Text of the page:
Women Empowerment

By promoting homestay based tourism and the local handicrafts from these solar electrified villages, the Mountain Homestays initiative has not only connected these villages with the rest of the world but has also enabled the women of these villages to earn additional income and create a sustainable, scalable social enterprise.

The access to energy has played a crucial role in positively impacting the women of these communities who now not only maintain these solar microgrids that provide electricity for their homestay but they also promote the lighting and charging facility, as a feature of their homestay, to attract trekkers. An innovative approach which has enabled these women to be actively involved in the economic activities of their households.

The women from these villages are involved in a lot of activities like carpet weaving, cutting sheep wool, apricot and apple farming apart from many more activities related to handicrafts. Some of the more enterprising women try learning English so that they are able to communicate with the tourists and trekkers that frequent these areas.


Meet these women

Chrol is village head (Panch) at village Mahey. Though she could not study much in her childhood, she is a confident women and takes care of all village affairs. She also has a formal training in carpet weaving but due to lack of market this skill is mostly fading away in this village. She runs a small shop also to earn some income. There is no tourism in Mahey. Homestays based tourism can be a big boost for her family income and her handicraft work.
Jigmet is from village Shingo. Since solar electrification by GHE in 2015, her life changed forever. There are a lot more tourists visiting her now and she is able to manage well due to solar power. Her homestay is one of the best in the entire Markha region and has set example for other villagers as well who are now improving their homestays too.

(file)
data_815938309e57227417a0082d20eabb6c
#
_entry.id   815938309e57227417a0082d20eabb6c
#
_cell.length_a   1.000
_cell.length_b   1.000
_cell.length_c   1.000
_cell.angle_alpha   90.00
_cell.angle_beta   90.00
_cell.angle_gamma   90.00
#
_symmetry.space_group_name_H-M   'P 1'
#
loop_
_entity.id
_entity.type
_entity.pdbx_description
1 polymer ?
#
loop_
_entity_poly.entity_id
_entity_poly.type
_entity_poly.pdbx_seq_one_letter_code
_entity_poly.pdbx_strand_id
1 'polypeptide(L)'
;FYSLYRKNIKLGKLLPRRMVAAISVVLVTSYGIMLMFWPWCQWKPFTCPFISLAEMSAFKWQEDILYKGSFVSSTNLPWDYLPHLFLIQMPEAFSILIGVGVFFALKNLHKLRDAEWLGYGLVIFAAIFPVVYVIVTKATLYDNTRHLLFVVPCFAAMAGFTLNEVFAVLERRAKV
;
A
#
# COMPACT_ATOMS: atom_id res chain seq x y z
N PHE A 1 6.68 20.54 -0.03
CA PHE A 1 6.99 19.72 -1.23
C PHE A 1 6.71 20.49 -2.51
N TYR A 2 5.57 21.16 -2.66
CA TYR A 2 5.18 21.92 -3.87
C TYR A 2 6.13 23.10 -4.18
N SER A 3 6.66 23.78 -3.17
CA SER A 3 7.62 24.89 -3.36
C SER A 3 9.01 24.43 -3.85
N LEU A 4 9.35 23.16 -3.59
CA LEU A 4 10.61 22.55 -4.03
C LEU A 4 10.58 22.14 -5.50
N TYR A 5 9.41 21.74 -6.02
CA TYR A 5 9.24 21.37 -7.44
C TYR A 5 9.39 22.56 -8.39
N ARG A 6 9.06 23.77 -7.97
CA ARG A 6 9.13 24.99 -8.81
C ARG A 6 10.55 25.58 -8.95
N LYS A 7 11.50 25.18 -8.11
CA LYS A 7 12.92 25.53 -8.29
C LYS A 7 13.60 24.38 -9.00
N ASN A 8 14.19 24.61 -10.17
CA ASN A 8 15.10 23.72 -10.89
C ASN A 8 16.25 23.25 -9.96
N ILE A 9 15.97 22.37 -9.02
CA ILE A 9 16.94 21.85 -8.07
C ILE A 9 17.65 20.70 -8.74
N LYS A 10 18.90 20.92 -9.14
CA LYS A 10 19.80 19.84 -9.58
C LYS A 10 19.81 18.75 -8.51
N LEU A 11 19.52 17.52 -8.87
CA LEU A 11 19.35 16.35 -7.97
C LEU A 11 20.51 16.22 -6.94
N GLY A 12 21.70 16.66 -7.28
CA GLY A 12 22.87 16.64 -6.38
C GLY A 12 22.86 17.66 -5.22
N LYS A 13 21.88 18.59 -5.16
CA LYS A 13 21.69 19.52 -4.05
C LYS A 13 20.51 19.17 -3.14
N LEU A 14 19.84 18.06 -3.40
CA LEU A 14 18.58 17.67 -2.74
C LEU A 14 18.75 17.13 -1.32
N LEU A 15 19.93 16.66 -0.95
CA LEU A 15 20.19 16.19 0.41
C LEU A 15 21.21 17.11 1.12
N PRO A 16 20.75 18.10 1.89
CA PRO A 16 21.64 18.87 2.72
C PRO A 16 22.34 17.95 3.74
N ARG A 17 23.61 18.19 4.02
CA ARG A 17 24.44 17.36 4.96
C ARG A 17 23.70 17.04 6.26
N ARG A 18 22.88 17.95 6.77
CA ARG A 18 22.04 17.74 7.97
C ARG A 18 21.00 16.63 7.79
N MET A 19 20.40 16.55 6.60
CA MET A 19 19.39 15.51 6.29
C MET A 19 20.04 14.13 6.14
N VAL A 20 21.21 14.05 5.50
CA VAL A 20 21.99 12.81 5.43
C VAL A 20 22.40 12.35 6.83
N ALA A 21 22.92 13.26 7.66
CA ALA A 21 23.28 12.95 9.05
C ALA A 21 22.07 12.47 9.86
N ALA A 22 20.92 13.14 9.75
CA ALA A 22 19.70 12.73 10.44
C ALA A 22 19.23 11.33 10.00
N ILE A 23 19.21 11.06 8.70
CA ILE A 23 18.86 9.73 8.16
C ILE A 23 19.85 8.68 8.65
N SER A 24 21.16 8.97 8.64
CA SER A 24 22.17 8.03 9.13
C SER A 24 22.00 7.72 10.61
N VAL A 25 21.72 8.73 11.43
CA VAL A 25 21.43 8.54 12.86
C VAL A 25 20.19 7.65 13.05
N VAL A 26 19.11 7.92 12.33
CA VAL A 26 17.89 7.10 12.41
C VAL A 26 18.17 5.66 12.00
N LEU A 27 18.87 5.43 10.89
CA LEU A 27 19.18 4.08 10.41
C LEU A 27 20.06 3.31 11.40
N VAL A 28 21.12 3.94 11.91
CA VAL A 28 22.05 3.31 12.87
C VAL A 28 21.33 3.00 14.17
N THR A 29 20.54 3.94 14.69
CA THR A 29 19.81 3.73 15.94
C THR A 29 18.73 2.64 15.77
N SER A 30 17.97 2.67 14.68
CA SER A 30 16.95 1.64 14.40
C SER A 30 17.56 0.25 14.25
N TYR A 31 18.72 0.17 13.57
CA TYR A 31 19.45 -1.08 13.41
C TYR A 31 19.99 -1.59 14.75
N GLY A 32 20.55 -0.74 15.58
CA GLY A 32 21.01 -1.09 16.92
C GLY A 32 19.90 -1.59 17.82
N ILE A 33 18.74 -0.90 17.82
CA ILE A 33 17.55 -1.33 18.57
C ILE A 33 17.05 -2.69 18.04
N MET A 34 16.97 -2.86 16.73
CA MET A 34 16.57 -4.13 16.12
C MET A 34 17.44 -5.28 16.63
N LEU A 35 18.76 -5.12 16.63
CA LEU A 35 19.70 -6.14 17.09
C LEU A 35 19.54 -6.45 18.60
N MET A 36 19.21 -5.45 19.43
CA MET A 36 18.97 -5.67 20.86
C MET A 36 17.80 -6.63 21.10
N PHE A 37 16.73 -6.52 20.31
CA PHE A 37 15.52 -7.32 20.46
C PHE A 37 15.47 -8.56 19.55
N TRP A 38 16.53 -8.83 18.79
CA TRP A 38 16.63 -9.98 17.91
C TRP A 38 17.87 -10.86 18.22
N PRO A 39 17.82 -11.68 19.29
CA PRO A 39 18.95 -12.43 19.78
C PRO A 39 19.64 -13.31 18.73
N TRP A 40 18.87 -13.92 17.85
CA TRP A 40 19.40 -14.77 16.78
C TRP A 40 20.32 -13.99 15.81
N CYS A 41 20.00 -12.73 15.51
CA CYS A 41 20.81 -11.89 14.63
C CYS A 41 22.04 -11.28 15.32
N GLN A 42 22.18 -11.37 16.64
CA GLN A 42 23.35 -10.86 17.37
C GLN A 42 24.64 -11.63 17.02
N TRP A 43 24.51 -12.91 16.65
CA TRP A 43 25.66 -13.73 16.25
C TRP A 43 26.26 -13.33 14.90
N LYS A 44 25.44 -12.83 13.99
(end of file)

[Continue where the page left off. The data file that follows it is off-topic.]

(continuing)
Padma is a single mother in village Sumda Chenmo. Her daughter lives away from her in Leh. She herself manages her small homestay. A very hospitable lady, and her homestay is the only source of her income. Since solar electrification in 2013, she is able to provide better stay to tourists who otherwise would camp near the stream. She is able to handle some 15-20 tourists each season. We will engage more tourists in Sumda Chenmo from 2017.
Tenzing lives in the remote village of Sumda-Chun, which lacked electricity and hardly saw any tourists. In August 2017, the village was solar electrified by our team that brought a new hope to the villagers. A homestay room was set-up in Tenzing's house with all basic amenities. She is excited to host tourists in the coming seasons.

During the summer months, the men leave the villages to either work as taxi operators, as mountain guides or are out grazing their animals. The women stay back in the village and carry out basic household work. Through the homestays development, these women are given an opportunity for income generation while staying back in the villages.

There is multi-fold benefit from this entrepreneurial venture of theirs which not only encourages them to continue staying in their villages rather than look for opportunities in cities but also promotes a proactive behavior change in these women who form the backbone of this society. This gives them the power to control their own lives both within and outside their homes, empowers them in making choices and gives them an opportunity to hone their hospitality skills being a big income generator for them and their families.